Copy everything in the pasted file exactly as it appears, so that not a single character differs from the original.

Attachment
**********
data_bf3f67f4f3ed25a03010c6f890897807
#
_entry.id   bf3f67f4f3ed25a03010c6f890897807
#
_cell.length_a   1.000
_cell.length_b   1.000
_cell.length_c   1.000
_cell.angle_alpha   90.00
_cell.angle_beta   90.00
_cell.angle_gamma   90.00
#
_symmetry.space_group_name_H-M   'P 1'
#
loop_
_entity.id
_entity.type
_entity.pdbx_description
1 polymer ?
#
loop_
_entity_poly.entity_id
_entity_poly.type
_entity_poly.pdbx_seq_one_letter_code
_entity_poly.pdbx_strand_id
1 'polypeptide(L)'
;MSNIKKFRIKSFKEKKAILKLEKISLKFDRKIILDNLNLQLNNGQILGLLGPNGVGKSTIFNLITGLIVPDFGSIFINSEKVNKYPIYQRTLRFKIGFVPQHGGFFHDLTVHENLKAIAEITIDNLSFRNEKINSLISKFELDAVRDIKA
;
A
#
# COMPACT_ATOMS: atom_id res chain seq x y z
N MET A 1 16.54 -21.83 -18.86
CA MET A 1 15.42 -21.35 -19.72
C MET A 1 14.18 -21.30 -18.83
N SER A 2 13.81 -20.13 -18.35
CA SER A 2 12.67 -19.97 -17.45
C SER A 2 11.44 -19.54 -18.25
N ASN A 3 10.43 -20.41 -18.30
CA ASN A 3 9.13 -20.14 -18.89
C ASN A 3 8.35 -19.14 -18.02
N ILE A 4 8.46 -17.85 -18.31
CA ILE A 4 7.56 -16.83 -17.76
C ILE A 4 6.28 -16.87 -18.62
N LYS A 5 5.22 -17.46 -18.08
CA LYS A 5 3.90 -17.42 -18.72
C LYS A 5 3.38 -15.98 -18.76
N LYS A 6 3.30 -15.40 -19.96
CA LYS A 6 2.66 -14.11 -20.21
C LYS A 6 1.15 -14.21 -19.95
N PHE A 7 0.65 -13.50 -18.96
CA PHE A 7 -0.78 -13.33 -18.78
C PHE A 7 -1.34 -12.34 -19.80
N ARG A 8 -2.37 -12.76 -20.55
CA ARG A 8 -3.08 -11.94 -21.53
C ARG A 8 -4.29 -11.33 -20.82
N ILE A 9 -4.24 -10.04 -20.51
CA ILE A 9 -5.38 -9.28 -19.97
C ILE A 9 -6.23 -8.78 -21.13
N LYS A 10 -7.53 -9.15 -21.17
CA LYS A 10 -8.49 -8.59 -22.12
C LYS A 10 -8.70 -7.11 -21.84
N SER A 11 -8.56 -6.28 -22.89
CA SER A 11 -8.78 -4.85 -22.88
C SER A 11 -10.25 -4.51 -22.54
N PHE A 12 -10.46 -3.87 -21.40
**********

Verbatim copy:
data_bf3f67f4f3ed25a03010c6f890897807
#
_entry.id   bf3f67f4f3ed25a03010c6f890897807
#
_cell.length_a   1.000
_cell.length_b   1.000
_cell.length_c   1.000
_cell.angle_alpha   90.00
_cell.angle_beta   90.00
_cell.angle_gamma   90.00
#
_symmetry.space_group_name_H-M   'P 1'
#
loop_
_entity.id
_entity.type
_entity.pdbx_description
1 polymer ?
#
loop_
_entity_poly.entity_id
_entity_poly.type
_entity_poly.pdbx_seq_one_letter_code
_entity_poly.pdbx_strand_id
1 'polypeptide(L)'
;MSNIKKFRIKSFKEKKAILKLEKISLKFDRKIILDNLNLQLNNGQILGLLGPNGVGKSTIFNLITGLIVPDFGSIFINSEKVNKYPIYQRTLRFKIGFVPQHGGFFHDLTVHENLKAIAEITIDNLSFRNEKINSLISKFELDAVRDIKA
;
A
#
# COMPACT_ATOMS: atom_id res chain seq x y z
N MET A 1 16.54 -21.83 -18.86
CA MET A 1 15.42 -21.35 -19.72
C MET A 1 14.18 -21.30 -18.83
N SER A 2 13.81 -20.13 -18.35
CA SER A 2 12.67 -19.97 -17.45
C SER A 2 11.44 -19.54 -18.25
N ASN A 3 10.43 -20.41 -18.30
CA ASN A 3 9.13 -20.14 -18.89
C ASN A 3 8.35 -19.14 -18.02
N ILE A 4 8.46 -17.85 -18.31
CA ILE A 4 7.56 -16.83 -17.76
C ILE A 4 6.28 -16.87 -18.62
N LYS A 5 5.22 -17.46 -18.08
CA LYS A 5 3.90 -17.42 -18.72
C LYS A 5 3.38 -15.98 -18.76
N LYS A 6 3.30 -15.40 -19.96
CA LYS A 6 2.66 -14.11 -20.21
C LYS A 6 1.15 -14.21 -19.95
N PHE A 7 0.65 -13.50 -18.96
CA PHE A 7 -0.78 -13.33 -18.78
C PHE A 7 -1.34 -12.34 -19.80
N ARG A 8 -2.37 -12.76 -20.55
CA ARG A 8 -3.08 -11.94 -21.53
C ARG A 8 -4.29 -11.33 -20.82
N ILE A 9 -4.24 -10.04 -20.51
CA ILE A 9 -5.38 -9.28 -19.97
C ILE A 9 -6.23 -8.78 -21.13
N LYS A 10 -7.53 -9.15 -21.17
CA LYS A 10 -8.49 -8.59 -22.12
C LYS A 10 -8.70 -7.11 -21.84
N SER A 11 -8.56 -6.28 -22.89
CA SER A 11 -8.78 -4.85 -22.88
C SER A 11 -10.25 -4.51 -22.54
N PHE A 12 -10.46 -3.87 -21.40